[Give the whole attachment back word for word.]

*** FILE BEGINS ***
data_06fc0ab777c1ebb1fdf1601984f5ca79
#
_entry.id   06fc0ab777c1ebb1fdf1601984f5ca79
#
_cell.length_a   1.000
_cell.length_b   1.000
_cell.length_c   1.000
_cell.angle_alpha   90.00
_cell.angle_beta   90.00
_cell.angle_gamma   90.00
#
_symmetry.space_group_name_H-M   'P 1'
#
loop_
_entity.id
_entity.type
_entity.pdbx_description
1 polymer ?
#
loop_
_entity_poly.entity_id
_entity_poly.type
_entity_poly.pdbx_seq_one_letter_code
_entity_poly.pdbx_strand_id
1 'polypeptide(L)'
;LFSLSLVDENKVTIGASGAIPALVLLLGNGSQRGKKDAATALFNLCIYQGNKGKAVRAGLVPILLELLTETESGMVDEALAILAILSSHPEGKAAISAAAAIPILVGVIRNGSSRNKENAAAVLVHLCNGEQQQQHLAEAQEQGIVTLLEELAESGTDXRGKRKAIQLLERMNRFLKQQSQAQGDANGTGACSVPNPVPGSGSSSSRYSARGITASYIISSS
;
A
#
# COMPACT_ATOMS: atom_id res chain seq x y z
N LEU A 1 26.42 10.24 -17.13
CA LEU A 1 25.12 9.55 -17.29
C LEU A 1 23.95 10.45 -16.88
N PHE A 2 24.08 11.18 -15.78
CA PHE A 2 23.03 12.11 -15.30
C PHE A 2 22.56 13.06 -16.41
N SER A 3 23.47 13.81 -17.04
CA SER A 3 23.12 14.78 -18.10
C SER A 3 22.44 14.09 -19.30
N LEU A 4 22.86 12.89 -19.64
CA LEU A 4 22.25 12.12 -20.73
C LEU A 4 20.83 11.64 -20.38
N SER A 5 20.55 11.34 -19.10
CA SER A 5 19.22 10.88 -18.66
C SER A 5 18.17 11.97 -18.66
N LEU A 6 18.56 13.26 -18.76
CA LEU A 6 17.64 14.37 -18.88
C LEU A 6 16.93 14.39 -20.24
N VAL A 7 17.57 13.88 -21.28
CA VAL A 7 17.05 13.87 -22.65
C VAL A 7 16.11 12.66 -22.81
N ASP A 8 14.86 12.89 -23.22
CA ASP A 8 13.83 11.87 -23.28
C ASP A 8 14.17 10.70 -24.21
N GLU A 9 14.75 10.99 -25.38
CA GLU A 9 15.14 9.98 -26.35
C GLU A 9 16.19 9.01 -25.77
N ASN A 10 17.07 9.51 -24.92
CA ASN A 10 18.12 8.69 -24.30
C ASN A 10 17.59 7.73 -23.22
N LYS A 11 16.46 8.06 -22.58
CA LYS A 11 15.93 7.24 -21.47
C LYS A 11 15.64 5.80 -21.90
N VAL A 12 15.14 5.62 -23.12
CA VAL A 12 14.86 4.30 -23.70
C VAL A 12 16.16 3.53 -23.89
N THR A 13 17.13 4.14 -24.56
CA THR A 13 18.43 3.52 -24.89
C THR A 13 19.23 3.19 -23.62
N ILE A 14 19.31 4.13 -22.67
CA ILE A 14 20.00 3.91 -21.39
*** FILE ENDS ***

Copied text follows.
data_06fc0ab777c1ebb1fdf1601984f5ca79
#
_entry.id   06fc0ab777c1ebb1fdf1601984f5ca79
#
_cell.length_a   1.000
_cell.length_b   1.000
_cell.length_c   1.000
_cell.angle_alpha   90.00
_cell.angle_beta   90.00
_cell.angle_gamma   90.00
#
_symmetry.space_group_name_H-M   'P 1'
#
loop_
_entity.id
_entity.type
_entity.pdbx_description
1 polymer ?
#
loop_
_entity_poly.entity_id
_entity_poly.type
_entity_poly.pdbx_seq_one_letter_code
_entity_poly.pdbx_strand_id
1 'polypeptide(L)'
;LFSLSLVDENKVTIGASGAIPALVLLLGNGSQRGKKDAATALFNLCIYQGNKGKAVRAGLVPILLELLTETESGMVDEALAILAILSSHPEGKAAISAAAAIPILVGVIRNGSSRNKENAAAVLVHLCNGEQQQQHLAEAQEQGIVTLLEELAESGTDXRGKRKAIQLLERMNRFLKQQSQAQGDANGTGACSVPNPVPGSGSSSSRYSARGITASYIISSS
;
A
#
# COMPACT_ATOMS: atom_id res chain seq x y z
N LEU A 1 26.42 10.24 -17.13
CA LEU A 1 25.12 9.55 -17.29
C LEU A 1 23.95 10.45 -16.88
N PHE A 2 24.08 11.18 -15.78
CA PHE A 2 23.03 12.11 -15.30
C PHE A 2 22.56 13.06 -16.41
N SER A 3 23.47 13.81 -17.04
CA SER A 3 23.12 14.78 -18.10
C SER A 3 22.44 14.09 -19.30
N LEU A 4 22.86 12.89 -19.64
CA LEU A 4 22.25 12.12 -20.73
C LEU A 4 20.83 11.64 -20.38
N SER A 5 20.55 11.34 -19.10
CA SER A 5 19.22 10.88 -18.66
C SER A 5 18.17 11.97 -18.66
N LEU A 6 18.56 13.26 -18.76
CA LEU A 6 17.64 14.37 -18.88
C LEU A 6 16.93 14.39 -20.24
N VAL A 7 17.57 13.88 -21.28
CA VAL A 7 17.05 13.87 -22.65
C VAL A 7 16.11 12.66 -22.81
N ASP A 8 14.86 12.89 -23.22
CA ASP A 8 13.83 11.87 -23.28
C ASP A 8 14.17 10.70 -24.21
N GLU A 9 14.75 10.99 -25.38
CA GLU A 9 15.14 9.98 -26.35
C GLU A 9 16.19 9.01 -25.77
N ASN A 10 17.07 9.51 -24.92
CA ASN A 10 18.12 8.69 -24.30
C ASN A 10 17.59 7.73 -23.22
N LYS A 11 16.46 8.06 -22.58
CA LYS A 11 15.93 7.24 -21.47
C LYS A 11 15.64 5.80 -21.90
N VAL A 12 15.14 5.62 -23.12
CA VAL A 12 14.86 4.30 -23.70
C VAL A 12 16.16 3.53 -23.89
N THR A 13 17.13 4.14 -24.56
CA THR A 13 18.43 3.52 -24.89
C THR A 13 19.23 3.19 -23.62
N ILE A 14 19.31 4.13 -22.67
CA ILE A 14 20.00 3.91 -21.39